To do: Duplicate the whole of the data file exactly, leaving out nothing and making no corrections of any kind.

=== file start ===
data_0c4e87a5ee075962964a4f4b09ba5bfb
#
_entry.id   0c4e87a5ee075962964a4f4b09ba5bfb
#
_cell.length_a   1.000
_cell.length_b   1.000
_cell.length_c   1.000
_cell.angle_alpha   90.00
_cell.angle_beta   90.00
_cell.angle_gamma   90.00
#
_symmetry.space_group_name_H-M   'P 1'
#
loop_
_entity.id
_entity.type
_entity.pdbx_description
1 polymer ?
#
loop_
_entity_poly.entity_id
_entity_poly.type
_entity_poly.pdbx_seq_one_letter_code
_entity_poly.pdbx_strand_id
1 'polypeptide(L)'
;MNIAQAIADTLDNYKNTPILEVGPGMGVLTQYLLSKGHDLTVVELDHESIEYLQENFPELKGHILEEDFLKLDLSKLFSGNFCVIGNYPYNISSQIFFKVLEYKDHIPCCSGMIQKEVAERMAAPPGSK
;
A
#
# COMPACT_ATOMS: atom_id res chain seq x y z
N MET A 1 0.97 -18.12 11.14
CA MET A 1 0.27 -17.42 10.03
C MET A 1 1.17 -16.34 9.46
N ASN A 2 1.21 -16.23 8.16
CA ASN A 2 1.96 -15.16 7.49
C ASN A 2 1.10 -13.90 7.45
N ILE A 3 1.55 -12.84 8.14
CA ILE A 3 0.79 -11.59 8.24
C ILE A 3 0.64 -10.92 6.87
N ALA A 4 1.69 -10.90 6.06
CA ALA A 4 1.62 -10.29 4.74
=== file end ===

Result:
data_0c4e87a5ee075962964a4f4b09ba5bfb
#
_entry.id   0c4e87a5ee075962964a4f4b09ba5bfb
#
_cell.length_a   1.000
_cell.length_b   1.000
_cell.length_c   1.000
_cell.angle_alpha   90.00
_cell.angle_beta   90.00
_cell.angle_gamma   90.00
#
_symmetry.space_group_name_H-M   'P 1'
#
loop_
_entity.id
_entity.type
_entity.pdbx_description
1 polymer ?
#
loop_
_entity_poly.entity_id
_entity_poly.type
_entity_poly.pdbx_seq_one_letter_code
_entity_poly.pdbx_strand_id
1 'polypeptide(L)'
;MNIAQAIADTLDNYKNTPILEVGPGMGVLTQYLLSKGHDLTVVELDHESIEYLQENFPELKGHILEEDFLKLDLSKLFSGNFCVIGNYPYNISSQIFFKVLEYKDHIPCCSGMIQKEVAERMAAPPGSK
;
A
#
# COMPACT_ATOMS: atom_id res chain seq x y z
N MET A 1 0.97 -18.12 11.14
CA MET A 1 0.27 -17.42 10.03
C MET A 1 1.17 -16.34 9.46
N ASN A 2 1.21 -16.23 8.16
CA ASN A 2 1.96 -15.16 7.49
C ASN A 2 1.10 -13.90 7.45
N ILE A 3 1.55 -12.84 8.14
CA ILE A 3 0.79 -11.59 8.24
C ILE A 3 0.64 -10.92 6.87
N ALA A 4 1.69 -10.90 6.06
CA ALA A 4 1.62 -10.29 4.74